The funding allocated from earlier missions allows the SSP to begin construction of the Micron 5, a more advanced booster compared to the earlier Micron missions. Wernher's statistics from the R & D labs indicate that the new RT-10 has almost three times the propellant capacity of the RT-5 and 20% higher thrust at sea-level.


Micron 5 on the pad at T-minus 25 seconds from launch.


Micron 5's launch is underway; if all proceeds as planned Micron 5 will gather and transmit temperature data from the upper atmosphere of Kerbin: this data will be useful in determining factors for a possible orbital or suborbital mission in the near future.


Micron 5 exceeded all expectations by reaching an apoapsis of 33,594 meters and transmitting its temperature data - also confirming its status as the first SSP-made object to pass the Mortimer Boundary. Commonly defined as 18,000 meters, it is the boundary between the lower atmosphere and thinner troposphere. Wernher was congratulated heartily; unfortunately radar data from Micron 5 stopped shortly after data transmission, therefore pictures and/or data from the crash were never obtained. Micron 5 was still a huge success, however, and the funding from contract completion and World-Firsts enabled several technologies to be researched.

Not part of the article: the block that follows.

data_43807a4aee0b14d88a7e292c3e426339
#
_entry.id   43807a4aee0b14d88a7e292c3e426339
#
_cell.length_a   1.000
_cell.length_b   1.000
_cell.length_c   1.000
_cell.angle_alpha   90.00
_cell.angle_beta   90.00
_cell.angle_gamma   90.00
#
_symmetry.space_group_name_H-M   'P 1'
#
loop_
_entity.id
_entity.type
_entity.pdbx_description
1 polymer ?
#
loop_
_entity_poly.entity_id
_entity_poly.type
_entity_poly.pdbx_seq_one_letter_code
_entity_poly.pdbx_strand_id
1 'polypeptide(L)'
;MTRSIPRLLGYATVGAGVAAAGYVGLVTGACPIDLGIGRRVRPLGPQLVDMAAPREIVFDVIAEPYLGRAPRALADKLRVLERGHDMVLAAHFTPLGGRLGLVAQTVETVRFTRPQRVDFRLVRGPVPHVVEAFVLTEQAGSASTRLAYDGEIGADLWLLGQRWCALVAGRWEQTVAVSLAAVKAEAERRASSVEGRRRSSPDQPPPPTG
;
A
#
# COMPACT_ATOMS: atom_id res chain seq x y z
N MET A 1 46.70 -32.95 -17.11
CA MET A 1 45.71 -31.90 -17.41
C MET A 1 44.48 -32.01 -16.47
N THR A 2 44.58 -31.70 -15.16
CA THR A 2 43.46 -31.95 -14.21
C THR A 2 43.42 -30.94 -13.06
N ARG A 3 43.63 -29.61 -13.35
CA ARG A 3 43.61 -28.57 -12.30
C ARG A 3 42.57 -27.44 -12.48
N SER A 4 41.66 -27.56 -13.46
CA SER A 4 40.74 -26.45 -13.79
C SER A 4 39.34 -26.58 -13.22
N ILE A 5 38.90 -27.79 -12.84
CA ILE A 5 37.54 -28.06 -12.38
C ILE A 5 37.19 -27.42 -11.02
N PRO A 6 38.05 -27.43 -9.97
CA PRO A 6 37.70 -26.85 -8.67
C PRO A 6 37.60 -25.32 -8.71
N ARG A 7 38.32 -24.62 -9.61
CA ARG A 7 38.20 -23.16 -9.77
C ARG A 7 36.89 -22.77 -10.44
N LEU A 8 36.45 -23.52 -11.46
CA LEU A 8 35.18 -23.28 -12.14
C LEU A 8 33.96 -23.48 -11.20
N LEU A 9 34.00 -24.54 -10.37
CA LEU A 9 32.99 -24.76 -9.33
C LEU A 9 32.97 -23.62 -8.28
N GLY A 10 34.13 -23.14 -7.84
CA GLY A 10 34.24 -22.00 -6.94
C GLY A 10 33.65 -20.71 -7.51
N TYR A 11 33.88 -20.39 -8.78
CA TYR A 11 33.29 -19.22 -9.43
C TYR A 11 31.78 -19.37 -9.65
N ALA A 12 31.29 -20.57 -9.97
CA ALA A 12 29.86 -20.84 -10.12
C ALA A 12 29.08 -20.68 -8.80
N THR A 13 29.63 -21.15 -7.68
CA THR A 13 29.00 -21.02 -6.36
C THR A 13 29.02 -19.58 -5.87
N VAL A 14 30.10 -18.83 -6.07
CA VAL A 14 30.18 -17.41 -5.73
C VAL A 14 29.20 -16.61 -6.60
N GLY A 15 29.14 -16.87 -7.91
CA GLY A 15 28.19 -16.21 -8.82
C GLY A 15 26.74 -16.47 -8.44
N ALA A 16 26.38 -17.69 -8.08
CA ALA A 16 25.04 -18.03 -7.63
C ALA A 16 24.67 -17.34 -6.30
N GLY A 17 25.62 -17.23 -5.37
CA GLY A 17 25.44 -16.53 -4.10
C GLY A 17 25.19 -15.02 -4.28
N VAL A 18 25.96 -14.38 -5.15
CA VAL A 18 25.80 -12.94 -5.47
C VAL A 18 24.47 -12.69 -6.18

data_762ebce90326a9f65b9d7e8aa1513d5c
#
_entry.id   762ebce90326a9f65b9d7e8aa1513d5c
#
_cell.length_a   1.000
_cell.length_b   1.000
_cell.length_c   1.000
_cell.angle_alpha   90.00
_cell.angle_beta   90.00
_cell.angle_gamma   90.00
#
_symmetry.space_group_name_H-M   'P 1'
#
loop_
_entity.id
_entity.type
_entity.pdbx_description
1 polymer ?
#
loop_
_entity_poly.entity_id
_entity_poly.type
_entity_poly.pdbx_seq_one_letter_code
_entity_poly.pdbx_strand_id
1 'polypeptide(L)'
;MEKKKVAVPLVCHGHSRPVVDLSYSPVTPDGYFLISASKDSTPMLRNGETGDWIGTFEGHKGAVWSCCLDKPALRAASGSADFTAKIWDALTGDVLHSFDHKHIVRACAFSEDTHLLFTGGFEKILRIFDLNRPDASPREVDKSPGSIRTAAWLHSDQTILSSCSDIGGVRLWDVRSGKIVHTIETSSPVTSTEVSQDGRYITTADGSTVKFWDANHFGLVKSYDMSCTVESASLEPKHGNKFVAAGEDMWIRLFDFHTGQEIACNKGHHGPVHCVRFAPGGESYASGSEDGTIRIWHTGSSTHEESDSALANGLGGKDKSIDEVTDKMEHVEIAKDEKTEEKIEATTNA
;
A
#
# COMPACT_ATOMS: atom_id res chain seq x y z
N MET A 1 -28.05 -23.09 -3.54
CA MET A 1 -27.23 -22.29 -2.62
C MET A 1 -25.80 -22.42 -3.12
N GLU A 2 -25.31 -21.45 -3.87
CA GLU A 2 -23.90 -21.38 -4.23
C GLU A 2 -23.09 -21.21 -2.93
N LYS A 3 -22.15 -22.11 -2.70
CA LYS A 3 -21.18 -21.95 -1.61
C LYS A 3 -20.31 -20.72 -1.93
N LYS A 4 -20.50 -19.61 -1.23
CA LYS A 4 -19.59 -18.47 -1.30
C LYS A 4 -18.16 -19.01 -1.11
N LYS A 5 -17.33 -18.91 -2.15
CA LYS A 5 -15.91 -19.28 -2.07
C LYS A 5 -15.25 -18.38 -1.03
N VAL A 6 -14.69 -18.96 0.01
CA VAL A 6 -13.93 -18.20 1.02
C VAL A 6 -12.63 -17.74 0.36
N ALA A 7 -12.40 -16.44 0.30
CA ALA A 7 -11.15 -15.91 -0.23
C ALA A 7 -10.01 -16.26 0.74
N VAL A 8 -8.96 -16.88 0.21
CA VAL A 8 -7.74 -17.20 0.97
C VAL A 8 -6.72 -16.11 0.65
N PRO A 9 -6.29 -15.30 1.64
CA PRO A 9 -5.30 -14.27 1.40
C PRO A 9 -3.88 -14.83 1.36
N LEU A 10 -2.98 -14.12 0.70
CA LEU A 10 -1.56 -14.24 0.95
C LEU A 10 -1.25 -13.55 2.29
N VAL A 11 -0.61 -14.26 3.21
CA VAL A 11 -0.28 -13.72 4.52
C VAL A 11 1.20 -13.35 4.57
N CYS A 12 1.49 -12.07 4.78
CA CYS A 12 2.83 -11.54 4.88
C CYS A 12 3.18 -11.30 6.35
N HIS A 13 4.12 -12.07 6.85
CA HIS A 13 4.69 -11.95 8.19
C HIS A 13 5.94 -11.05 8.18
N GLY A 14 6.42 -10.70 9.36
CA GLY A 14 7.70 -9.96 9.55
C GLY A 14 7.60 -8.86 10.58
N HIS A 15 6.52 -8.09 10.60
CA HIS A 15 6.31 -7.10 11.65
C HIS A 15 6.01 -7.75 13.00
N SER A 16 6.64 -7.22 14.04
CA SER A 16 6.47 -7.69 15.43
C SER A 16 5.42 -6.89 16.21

On day 6 of the SSP's operation, Micron 6 was launched, with a smaller, fuel limited Flea booster mounted on top to test payload capacity of a launch vehicle possibly developed from RT-10s. Pressure scanners were placed on the probe core.



Fears were initially running high as several of the techninicians maintained a belief that the Micron 6 could not be structurally stable due to its double-booster configuration. However, these concerns resolved themselves when Micron 6 (pictured on the pad) stayed upright and solid, much to Adton's relief.


The RT-10 stage took off with a high thrust to weight ratio, so that it could offset the weight of the payload.


Micron 6 pictured at apoapsis, 50 kilometers above Kerbin: data transmission was successful. The horizontal velocity was enough to propel the upper stage halfway across the Eastern Strait, landing at 140 m/s in the middle of the sea.


Impact site, 40 km east of Booster Bay.


Thanks to the additional scientific data and fat cheques, a final mission of the Micron Program was approved, Micron 7. In contrast to the specialized equipment approach of each Micron mission, Micron 7 was launched with both temperature and pressure experiments. Sporting a fully fueled RT-5 first stage, Micron 7's mission was very simple; escape Kerbin's atmosphere. Intended as the Micron program's final swansong, there were no dry eyes in the office, and Sergei had to be removed after refusing to let the booster leave the VAB.